From bank interest rate-rigging to soaring water bills, free market enterprise is dogged by criticism that it stands for parasitic cartels - not the ordinary person. Yet, the weakness of capitalism lies not with the free market, but where it lacks competition. We need a consumer revolution to arm the little guy to take on big business.
De-regulation since the 1990s strengthened UK competitiveness and productivity. But, what was in it for a London cabbie, or a hairdresser in Newcastle? Plenty. He could fly to Nice on holiday 83% cheaper. She could call her sister in Australia at a fraction of the tariff - or buy her son a football T-shirt at a 15% discount. Whether it was the latest Tom Clancy thriller from Waterstones, or a flu remedy at Boots, it cost them less.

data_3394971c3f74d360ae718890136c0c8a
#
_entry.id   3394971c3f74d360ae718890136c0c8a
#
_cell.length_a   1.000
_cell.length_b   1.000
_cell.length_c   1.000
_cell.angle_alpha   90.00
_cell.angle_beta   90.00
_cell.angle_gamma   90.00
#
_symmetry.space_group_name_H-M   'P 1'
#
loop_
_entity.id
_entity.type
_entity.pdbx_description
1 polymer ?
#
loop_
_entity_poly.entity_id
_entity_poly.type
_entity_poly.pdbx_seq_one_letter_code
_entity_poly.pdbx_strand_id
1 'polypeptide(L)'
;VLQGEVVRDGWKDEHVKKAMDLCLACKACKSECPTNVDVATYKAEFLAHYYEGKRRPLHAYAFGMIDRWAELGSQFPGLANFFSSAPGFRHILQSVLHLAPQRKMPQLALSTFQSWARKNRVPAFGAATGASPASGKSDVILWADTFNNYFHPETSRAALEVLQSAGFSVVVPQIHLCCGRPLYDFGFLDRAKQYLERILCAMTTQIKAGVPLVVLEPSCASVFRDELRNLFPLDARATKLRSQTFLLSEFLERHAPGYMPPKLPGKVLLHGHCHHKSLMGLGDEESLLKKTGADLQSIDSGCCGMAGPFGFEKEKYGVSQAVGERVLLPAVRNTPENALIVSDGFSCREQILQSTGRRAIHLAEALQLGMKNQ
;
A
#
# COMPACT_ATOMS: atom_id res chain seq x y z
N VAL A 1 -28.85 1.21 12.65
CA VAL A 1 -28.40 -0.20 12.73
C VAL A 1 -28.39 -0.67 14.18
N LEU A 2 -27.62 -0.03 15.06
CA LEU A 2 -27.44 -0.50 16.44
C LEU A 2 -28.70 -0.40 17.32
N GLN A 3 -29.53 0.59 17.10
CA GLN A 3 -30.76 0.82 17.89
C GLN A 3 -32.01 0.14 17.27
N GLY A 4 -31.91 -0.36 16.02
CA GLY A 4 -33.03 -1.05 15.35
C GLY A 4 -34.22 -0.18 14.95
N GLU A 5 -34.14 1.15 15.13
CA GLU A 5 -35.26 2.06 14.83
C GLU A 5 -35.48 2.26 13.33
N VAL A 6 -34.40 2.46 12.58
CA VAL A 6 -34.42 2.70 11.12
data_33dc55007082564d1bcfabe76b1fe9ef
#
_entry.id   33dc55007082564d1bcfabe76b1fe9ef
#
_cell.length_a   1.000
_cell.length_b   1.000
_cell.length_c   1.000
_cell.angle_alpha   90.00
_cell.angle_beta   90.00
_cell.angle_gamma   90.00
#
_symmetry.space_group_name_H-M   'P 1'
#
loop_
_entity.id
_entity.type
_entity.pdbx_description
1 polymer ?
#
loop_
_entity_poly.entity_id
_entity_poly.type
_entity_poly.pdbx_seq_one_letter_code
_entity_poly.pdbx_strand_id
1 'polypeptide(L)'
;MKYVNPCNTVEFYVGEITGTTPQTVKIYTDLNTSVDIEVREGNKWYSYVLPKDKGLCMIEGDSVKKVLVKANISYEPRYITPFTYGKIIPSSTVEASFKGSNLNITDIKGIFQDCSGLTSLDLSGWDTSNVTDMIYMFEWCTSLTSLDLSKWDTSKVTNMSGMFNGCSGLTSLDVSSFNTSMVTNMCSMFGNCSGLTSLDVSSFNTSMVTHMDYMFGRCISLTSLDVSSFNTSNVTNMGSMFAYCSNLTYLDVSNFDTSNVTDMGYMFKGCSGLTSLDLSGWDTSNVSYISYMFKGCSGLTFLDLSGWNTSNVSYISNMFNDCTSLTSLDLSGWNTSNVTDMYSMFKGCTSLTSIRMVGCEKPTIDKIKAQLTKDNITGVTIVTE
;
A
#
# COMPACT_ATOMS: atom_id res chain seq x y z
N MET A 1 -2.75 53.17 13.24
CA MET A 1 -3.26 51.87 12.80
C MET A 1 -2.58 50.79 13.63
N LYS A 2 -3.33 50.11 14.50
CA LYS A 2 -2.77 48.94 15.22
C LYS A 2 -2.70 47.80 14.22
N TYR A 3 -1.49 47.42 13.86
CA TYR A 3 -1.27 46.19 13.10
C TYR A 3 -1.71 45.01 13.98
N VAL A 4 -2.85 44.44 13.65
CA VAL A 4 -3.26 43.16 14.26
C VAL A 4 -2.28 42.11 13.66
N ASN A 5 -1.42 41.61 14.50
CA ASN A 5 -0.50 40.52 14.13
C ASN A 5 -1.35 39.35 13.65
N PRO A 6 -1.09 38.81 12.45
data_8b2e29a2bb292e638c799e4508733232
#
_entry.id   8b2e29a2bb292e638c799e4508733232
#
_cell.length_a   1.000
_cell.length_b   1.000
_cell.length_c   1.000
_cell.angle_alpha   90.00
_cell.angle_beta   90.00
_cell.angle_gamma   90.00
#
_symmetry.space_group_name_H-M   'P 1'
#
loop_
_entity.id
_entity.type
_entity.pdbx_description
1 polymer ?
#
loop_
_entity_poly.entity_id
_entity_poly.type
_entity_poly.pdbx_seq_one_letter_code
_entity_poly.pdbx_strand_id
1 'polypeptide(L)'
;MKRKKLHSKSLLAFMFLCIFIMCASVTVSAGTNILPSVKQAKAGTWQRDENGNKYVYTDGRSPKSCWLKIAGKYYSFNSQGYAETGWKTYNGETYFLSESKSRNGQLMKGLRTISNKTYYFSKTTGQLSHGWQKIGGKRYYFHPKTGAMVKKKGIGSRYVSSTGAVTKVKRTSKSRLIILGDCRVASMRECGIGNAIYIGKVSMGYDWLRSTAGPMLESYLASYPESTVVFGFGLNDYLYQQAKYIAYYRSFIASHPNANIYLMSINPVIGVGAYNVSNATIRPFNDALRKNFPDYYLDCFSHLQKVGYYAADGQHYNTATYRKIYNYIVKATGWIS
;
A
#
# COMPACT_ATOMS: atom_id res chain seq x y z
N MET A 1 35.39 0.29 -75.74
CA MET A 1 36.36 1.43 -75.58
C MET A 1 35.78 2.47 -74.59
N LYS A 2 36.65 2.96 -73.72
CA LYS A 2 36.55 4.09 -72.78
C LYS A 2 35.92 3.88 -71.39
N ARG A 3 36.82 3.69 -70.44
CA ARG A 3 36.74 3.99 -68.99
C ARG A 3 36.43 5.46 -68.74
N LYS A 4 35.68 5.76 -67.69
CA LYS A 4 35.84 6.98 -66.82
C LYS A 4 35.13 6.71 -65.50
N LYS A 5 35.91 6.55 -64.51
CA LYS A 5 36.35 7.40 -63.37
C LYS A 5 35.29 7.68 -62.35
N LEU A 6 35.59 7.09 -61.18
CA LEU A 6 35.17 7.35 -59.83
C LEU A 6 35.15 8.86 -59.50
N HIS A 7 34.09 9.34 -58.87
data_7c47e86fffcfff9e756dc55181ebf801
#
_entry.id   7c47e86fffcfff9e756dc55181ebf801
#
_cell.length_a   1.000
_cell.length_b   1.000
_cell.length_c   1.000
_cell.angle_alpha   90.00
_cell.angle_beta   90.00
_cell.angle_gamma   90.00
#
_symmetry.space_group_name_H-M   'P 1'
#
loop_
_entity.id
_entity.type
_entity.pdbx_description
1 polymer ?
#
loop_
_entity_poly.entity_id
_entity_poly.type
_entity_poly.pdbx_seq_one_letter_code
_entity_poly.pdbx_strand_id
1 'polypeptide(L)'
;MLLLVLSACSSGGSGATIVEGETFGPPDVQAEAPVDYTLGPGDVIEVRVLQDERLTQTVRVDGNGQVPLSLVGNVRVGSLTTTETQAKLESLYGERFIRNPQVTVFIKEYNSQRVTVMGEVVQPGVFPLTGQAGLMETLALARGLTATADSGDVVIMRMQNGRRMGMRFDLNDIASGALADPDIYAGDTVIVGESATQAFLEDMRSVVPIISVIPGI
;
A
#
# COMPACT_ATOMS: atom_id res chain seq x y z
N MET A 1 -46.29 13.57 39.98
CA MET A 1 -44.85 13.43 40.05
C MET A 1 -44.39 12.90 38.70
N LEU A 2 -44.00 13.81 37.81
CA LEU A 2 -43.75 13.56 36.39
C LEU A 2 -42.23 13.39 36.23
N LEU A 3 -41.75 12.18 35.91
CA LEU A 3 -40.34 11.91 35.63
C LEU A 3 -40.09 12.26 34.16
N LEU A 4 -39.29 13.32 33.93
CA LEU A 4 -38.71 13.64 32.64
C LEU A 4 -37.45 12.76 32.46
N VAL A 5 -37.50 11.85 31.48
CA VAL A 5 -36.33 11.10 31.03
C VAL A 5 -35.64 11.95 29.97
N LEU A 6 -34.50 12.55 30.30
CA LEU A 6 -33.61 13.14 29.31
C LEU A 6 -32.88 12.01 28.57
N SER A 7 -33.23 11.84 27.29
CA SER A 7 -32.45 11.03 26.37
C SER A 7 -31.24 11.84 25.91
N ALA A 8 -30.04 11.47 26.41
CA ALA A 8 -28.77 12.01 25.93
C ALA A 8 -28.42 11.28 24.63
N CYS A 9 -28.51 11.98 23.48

Since then, capitalism’s reputation has been tarnished – from bailed out banks to water executives pocketing bonuses in a year that saw the dual farce of floods and hose-pipe bans. For many, it points to systemic failure. Yet, these flaws point to a lack of competition that should allow consumers to deprive lousy service providers of their custom. The ‘big six’ energy suppliers wrap up 98% of the market - yet none rank above ninth place for customer service. The ‘big four’ banks control 78% of the current account market - but are some of the most loathed by customers.